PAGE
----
MPAA & RIAA: If People Can Sell Foreign Purchased Content Without Paying Us Again, US Economy May Collapse

FIRST SALE RIGHTS: Here’s the real problem: the RIAA and MPAA want to have their cake and eat it too. If products bought abroad and then imported into the US don’t get first sale rights, then it seems only reasonable that they shouldn’t get US copyright protection either.

MPAA & RIAA: If People Can Sell Foreign Purchased Content Without Paying Us Again, US Economy May Collapse

We’ve written a few times about the upcoming Kirtsaeng case before the Supreme Court concerning first sale rights. If you don’t recall, the 2nd Circuit appears to have wiped out the first sale doctrine for content purchased outside the country that you want to resell within the US. As we noted, there are significant worries about how such a ruling could really harm innovation. At issue was a guy who bought textbooks abroad and resold them in the US (for less than the cover price that the publishers wanted students to buy). The courts basically found that because the textbooks were made outside the US, they weren’t “lawfully made under this title,” which is some clumsy phrasing that’s at issue here.
Of course, thanks to our copyright maximalism, under Kirtsaeng, if a product is made outside the US and then imported, US copyright law appears to apply to almost everything that’s copyrightable… except that first sale rights go away. If that seems dangerous, you get a sense of how important the Supreme Court’s ruling in Kirtsaeng can be, hopefully by bringing back some sanity, and showing that if you legally purchase some digital content you have the right to resell it.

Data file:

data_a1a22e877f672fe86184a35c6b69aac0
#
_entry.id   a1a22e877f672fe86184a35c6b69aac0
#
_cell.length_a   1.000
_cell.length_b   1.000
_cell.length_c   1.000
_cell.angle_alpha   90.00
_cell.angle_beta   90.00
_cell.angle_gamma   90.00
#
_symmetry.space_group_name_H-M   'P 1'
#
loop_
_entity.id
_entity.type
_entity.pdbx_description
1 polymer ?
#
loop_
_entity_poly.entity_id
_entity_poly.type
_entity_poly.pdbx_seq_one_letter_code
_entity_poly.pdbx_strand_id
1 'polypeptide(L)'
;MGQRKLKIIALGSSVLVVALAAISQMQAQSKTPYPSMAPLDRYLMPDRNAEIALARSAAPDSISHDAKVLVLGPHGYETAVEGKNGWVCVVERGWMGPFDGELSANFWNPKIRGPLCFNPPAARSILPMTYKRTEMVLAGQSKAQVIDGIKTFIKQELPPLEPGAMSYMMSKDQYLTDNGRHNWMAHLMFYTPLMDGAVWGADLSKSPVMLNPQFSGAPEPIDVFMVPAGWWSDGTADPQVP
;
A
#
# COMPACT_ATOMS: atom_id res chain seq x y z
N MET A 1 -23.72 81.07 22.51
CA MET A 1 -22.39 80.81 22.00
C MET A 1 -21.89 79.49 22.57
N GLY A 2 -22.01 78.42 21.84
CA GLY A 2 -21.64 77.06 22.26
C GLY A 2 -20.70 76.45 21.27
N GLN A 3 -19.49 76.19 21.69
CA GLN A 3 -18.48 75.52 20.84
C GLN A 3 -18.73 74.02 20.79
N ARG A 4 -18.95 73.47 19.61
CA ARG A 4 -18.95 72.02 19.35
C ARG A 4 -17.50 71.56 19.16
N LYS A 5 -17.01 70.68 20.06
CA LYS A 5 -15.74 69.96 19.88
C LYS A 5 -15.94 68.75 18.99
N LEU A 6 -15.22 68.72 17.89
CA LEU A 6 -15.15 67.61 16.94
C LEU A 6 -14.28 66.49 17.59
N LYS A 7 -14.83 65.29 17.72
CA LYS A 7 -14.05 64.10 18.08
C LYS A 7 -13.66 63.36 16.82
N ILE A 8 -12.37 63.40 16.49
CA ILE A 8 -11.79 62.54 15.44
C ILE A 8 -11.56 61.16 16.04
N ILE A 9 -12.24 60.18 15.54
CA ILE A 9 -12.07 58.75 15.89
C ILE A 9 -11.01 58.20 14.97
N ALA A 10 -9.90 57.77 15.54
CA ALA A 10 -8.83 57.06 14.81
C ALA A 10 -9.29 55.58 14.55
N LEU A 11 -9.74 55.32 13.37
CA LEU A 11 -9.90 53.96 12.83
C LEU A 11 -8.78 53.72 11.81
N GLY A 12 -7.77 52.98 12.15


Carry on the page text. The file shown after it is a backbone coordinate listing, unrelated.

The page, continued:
It appears that the RIAA and MPAA are pretty scared about this possibility. They’ve filed quite the amicus brief in the case claiming that buying goods overseas and selling them in the US is the equivalent of piracy. No joke:

Copyright protection is essential to the health of the motion picture and music industries and the U.S. economy as a whole. Like the sale of “pirated” copies, unauthorized importation of copies of protected works made overseas and intended only for sale in a foreign market can undercut or eliminate the economic benefit that Congress intended to provide under the Copyright Act.

Oh, and it gets worse . . . .
Movies in the Classroom. MPAA Film Censorship Secret Cartel rates films for the past 80 years. Motion Picture Association of America rates films.
K12 PUBLIC EDUCATION – Truth and Reality How the World Really Works.
Preservation vs. Copyright
Organisations like the RIAA and MPAA, as well as its promoters, have no interest in promoting the arts and sciences – our learning has been locked up.

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